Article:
You are here

Ostadabbas Awarded NSF CRII Grant

June 7, 2018

Assistant Professor Sarah Ostadabbas of the Department of Electrical and Computer Engineering (ECE) has been awarded a grant from the National Science Foundation, Division of Information & Intelligent Systems to develop a “Semi-Supervised Physics-Based Generative Model for Data Augmentation and Cross-Modality Data Reconstruction” to bridge the gap between state-of-the-art deep learning techniques and the small data problem common in personalized healthcare and other data-limited domains.

Absract Source: NSF

Deep learning approaches have been rapidly adopted across a wide range of fields because of their accuracy and flexibility, but require large labeled training sets. This presents a fundamental problem for applications with limited, expensive or private data, such as in healthcare. One example of these applications with the small data challenges is human in-bed pose and pressure estimation. In-bed pose estimation can be a critical part of prevention, prediction, and management of movement-related problems like pressure ulcers. These pressure ulcers often lead to costly and painful conditions such as bedsores. In this research, we propose a semi-supervised generative model based on novel data augmentation and cross-modality data reconstruction techniques to expand the use of powerful deep learning approaches to the in-bed pose and pressure estimation problems. This grant will directly fund the education and mentorship of graduate students involved in researching these problems. In addition, middle school and high school students will be engaged through summer school mentorship programs at Northeastern University.The educational outreach funded by this grant will be used to mentor at schools primarily serving minority student populations. This comprehensive mentorship from middle school to PhD creates a pipeline of experienced students in this important area. The PI actively maintains a diverse research group which includes 50% women and other members of under-represented groups.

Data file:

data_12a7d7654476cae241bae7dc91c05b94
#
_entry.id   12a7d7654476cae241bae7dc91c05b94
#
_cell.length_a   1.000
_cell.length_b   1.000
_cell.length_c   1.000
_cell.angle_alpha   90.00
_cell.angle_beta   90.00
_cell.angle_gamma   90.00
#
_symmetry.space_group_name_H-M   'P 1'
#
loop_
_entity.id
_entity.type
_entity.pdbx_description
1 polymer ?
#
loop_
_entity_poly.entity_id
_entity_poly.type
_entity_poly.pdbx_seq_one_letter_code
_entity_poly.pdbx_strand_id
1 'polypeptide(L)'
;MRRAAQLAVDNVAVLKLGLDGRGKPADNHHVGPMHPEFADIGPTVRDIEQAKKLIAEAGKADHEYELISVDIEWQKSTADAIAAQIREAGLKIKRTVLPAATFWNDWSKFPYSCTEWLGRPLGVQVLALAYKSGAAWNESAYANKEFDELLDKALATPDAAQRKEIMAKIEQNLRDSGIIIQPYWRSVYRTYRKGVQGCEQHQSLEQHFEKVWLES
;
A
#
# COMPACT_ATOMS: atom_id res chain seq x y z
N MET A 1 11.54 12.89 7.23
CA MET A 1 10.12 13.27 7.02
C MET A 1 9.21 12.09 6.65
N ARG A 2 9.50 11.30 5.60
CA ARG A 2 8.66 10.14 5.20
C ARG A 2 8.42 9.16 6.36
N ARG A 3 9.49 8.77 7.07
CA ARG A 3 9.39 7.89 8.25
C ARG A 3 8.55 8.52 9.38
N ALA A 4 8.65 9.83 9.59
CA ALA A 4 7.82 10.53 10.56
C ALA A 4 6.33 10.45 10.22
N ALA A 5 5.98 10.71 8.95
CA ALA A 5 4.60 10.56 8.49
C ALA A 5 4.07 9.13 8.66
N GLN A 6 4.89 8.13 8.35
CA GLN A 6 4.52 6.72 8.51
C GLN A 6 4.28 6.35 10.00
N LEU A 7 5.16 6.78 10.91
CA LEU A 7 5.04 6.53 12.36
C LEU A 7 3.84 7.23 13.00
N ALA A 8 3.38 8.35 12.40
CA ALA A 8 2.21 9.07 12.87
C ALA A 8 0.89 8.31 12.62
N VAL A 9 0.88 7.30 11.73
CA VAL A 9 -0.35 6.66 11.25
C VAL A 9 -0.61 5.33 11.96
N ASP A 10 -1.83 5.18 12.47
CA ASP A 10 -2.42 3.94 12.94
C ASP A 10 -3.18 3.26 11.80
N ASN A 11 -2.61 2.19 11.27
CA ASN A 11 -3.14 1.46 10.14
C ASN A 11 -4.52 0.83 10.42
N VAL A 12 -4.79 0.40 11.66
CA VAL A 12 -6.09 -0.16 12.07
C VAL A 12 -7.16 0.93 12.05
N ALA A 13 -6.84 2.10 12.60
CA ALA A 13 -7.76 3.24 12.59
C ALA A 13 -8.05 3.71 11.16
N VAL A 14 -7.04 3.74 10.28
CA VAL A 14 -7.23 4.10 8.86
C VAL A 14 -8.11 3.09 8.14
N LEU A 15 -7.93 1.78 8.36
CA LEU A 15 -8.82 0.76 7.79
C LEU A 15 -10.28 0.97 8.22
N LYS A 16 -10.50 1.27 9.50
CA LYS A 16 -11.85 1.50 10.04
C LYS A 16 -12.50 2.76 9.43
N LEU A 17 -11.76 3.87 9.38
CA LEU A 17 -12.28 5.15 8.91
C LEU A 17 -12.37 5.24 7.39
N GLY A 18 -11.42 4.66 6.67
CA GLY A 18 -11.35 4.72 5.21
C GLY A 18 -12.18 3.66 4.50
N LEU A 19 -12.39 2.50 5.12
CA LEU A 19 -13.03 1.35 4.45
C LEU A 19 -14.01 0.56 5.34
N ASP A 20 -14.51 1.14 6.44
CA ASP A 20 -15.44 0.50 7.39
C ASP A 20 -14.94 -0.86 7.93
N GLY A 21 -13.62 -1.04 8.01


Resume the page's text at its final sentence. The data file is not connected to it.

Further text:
This proposed research explores the use of semi-supervised physics-based generative models to bridge the gap between state-of-the-art deep learning techniques and the small data problem common in personalized healthcare and other data-limited domains. The use of a physics-based approach to generate image data from a low-dimensional parameter space is unique and transformative. This proposal organizes the research to two Thrusts: (I) data augmentation, which synthesizes the large training set required to train a deep learning model to recognize the in-bed pose from an image; and (II) cross-modality data reconstruction, which extracts pose parameters from one image modality to generate data in another image modality. The success of the data augmentation will be measured by using the synthesized image data to train a network, which will be tested against deep and non-deep models trained on publicly-available pose datasets. The accuracy of the pressure image reconstruction will be tested by comparing the results to pressure images taken from a high-resolution pressure sensing mat. The successful completion of this project enables (1) the use of high-accuracy deep learning techniques for robustly recognizing objects and object poses for which articulated 3D models are available or can be generated; and (2) generating highly realistic images of posable figures in one sensory domain using data from another, when one sensory domain is cheaper or easier to gather data in than others.